Things are changing in the US offshore wind market. As highlighted in OWJ and on the OWJ website, offshore wind energy potential in the US is enormous, but as has been evident with early efforts, so are the challenges to making offshore projects a reality. However, things really do seem to be happening in the US, and this summer and autumn saw major developments in the nascent offshore wind industry in the country, including the start of construction on the first offshore windfarm, and more details about Danish energy giant Dong Energy’s plans for the US market.
“American offshore wind power is ramping up with a pipeline of projects moving forward,” said Tom Kiernan ceo of the American Wind Energy Association (AWEA). “Land-based wind is leading the way as those costs have come down 66 per cent in just six years. With continued technology advancement and planning, offshore wind in the US will follow a similar path.” Delegates at a recent AWEA conference heard that the US has 13 offshore projects in various stages of development, and the industry passed several regulatory milestones this summer.
“We’re proud to be at the forefront of launching a new American renewable energy industry, and we’re confident that the Block Island windfarm is just the start of something much bigger,” said Deepwater Wind ceo Jeffrey Grybowski. “Offshore wind provides the US with its best opportunity for a new large-scale source of affordable, efficient energy. We’re more optimistic now than ever about the potential of offshore wind to transform the country’s energy future and to re-energise local economies.”
Along with Rhode Island, Maryland has emerged as a national leader for offshore wind. The state’s pursuit of financial incentives and early survey work is expected to expedite project development and permitting. The ‘Free State’ is home to US Wind’s proposed 500MW project, which has conducted site survey work to design and place steel foundations off Ocean City, Maryland, and the Bureau of Ocean Energy Management (BOEM) recently announced that it would auction acreage offshore New Jersey in two leases for offshore wind development. In North Carolina, the Department of the Interior and BOEM have conducted an environmental assessment and found no significant impact would result from development of offshore wind energy areas in the state.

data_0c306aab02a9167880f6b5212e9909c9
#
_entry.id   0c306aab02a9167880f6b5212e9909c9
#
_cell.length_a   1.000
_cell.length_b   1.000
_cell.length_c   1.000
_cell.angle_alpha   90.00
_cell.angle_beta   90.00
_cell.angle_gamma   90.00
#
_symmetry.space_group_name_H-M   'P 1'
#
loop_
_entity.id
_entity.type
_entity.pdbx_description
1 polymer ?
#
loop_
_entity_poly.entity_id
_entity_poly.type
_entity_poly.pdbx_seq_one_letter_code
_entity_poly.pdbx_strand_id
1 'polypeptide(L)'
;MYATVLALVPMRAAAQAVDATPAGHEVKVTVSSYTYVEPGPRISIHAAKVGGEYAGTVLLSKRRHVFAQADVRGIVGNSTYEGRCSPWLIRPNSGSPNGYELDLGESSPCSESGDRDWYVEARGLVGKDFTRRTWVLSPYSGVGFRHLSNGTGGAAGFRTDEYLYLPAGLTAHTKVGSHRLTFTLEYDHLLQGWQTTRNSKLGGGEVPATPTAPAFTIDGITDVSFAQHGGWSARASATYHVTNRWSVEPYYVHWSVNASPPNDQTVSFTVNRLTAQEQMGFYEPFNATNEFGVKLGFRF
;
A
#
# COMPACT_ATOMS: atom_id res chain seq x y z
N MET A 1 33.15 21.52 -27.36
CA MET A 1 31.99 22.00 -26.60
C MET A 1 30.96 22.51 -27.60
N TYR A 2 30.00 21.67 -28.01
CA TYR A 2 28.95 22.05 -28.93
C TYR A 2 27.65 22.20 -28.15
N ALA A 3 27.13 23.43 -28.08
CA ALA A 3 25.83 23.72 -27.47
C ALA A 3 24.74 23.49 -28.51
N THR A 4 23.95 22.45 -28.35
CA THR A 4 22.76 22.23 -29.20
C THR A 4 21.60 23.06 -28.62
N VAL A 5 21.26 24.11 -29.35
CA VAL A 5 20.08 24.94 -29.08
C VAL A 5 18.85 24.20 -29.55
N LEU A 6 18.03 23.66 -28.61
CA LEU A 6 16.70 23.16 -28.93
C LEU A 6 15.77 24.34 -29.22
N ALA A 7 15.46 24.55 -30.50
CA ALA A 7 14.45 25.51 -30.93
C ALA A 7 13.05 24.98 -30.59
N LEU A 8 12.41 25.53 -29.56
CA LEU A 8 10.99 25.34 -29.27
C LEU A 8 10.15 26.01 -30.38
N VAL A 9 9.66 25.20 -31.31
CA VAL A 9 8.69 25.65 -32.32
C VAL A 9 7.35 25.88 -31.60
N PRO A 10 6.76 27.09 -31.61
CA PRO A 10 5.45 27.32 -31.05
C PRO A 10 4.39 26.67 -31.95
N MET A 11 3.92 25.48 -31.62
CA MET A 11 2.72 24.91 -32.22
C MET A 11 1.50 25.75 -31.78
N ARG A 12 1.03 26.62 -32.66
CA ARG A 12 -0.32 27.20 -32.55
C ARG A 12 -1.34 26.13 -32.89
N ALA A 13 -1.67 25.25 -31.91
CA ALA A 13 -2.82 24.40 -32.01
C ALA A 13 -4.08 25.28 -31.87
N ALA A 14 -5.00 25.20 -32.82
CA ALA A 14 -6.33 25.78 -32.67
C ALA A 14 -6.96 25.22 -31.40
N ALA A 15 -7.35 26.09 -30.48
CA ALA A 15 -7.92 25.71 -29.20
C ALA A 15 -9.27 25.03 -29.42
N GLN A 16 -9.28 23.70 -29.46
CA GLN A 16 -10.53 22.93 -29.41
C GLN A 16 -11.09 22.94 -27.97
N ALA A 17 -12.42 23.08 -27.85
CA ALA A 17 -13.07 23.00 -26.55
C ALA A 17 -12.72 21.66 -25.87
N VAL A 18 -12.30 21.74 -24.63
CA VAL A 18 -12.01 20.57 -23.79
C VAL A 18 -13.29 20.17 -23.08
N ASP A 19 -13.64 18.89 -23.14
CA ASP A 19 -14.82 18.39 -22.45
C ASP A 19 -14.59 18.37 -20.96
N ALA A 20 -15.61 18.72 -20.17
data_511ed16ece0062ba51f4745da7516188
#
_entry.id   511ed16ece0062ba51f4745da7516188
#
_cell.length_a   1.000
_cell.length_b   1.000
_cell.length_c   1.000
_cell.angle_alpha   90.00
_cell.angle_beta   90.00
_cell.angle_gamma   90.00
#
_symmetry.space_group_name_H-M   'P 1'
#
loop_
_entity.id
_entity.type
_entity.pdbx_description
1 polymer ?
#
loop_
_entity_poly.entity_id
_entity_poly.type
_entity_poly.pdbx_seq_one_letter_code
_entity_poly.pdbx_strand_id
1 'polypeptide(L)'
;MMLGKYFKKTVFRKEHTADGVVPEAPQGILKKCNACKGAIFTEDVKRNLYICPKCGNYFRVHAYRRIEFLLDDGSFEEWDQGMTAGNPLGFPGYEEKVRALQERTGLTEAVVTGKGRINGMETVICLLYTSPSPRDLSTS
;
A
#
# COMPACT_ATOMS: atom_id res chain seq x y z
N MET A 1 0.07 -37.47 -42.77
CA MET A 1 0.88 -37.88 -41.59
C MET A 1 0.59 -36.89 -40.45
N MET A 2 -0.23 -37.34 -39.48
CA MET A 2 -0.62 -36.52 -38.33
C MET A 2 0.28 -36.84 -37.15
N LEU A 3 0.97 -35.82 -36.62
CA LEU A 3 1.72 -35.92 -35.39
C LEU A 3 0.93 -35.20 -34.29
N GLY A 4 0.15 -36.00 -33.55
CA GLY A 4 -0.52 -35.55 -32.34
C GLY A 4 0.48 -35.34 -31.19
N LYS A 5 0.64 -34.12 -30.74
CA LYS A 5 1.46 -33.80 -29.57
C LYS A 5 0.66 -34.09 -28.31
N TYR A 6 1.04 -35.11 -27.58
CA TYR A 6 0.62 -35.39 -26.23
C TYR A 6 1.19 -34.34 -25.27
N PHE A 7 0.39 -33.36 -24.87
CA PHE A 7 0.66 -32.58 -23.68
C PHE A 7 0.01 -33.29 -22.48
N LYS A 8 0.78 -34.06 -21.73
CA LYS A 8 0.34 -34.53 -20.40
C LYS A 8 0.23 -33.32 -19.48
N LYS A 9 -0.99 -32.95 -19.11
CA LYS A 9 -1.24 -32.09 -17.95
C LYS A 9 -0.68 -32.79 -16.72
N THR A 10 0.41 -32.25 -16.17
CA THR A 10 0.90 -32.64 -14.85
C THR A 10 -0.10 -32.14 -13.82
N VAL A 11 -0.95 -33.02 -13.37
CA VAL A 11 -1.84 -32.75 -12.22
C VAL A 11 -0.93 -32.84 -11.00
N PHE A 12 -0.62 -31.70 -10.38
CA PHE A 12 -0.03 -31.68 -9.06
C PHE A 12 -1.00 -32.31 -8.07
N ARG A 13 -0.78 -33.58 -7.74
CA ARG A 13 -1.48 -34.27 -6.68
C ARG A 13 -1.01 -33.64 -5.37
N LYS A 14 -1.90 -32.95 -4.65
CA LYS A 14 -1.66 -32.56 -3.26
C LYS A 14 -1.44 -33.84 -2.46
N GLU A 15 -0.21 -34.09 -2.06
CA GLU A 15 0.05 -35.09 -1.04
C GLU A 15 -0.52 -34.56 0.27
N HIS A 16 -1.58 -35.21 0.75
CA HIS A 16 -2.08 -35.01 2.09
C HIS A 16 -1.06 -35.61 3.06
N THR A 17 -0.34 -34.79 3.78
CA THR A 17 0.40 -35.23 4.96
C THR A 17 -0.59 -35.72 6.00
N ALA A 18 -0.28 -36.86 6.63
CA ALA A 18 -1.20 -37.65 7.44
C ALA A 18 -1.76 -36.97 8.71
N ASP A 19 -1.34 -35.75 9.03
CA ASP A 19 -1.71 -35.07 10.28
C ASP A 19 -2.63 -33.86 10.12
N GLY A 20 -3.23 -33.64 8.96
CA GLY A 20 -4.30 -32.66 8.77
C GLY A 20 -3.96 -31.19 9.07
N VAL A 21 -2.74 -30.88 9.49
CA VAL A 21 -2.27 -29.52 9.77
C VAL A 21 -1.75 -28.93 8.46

“Across the country, the US could install a total of 86GW of offshore projects by 2050,” said the AWEA, quoting US Department of Energy figures. That growth would necessitate an entirely new supply chain that could make big waves by helping to revitalise America’s ports and create jobs.
AWEA conference speakers Abigail Ross Hopper, director, Bureau of Ocean Energy Management, Department of the Interior, and Jose Zayas, director, Water and Wind Energy Technologies, Department of Energy, agreed that real progress has been made this year to realise US offshore development. They highlighted the importance of partnerships, information sharing and the powerful case for offshore wind in the US.
An Energy Department report released in late September showed strong progress in the US market. Apart from Block Island, the report describes 20 other projects totalling 15.65GW in the planning and development pipeline. Of these 21 projects, 13 projects totalling nearly 6GW are in the more advanced stages of development, and 12 projects with more than 3.3GW planned have announced a commercial operation date by 2020.
The US 2014-2015 Offshore Wind Technologies Market Report was prepared for the Energy Department by the National Renewable Energy Laboratory and builds on the success and utility of the Energy Department’s annual Wind Technologies Market Report and Distributed Wind Market Report, which provide stakeholders with reliable and consistent data sources for their respective markets. Deepwater Wind began construction of the Block Island windfarm off the coast of Rhode Island this spring. The 30MW project is expected to be operational by autumn 2016. In addition to Rhode Island, offshore wind projects in eight other states are also in the advanced stages of development.
Dong Energy is in the early stages of planning the Bay State Wind project, which would be one of the world’s largest offshore windfarms if built. Located approximately 25 kilometres off the coast of Martha’s Vineyard in Massachusetts, the 1GW windfarm would be built in a lease area acquired for the site by RES Americas. Dong Energy describes the Bay State project as a utility-scale offshore windfarm and says it would be built in water depths of 40–50 metres. The company says additional feasibility assessment and stakeholder engagement at a local and state level will now be undertaken. Initial evaluations by the project team show there are similar site conditions between the US East Coast and successful projects in Europe, with Massachusetts having some of the best offshore wind conditions in the world. A total of one-third of the potential offshore wind resource of the US is located on the East Coast, says Dong Energy.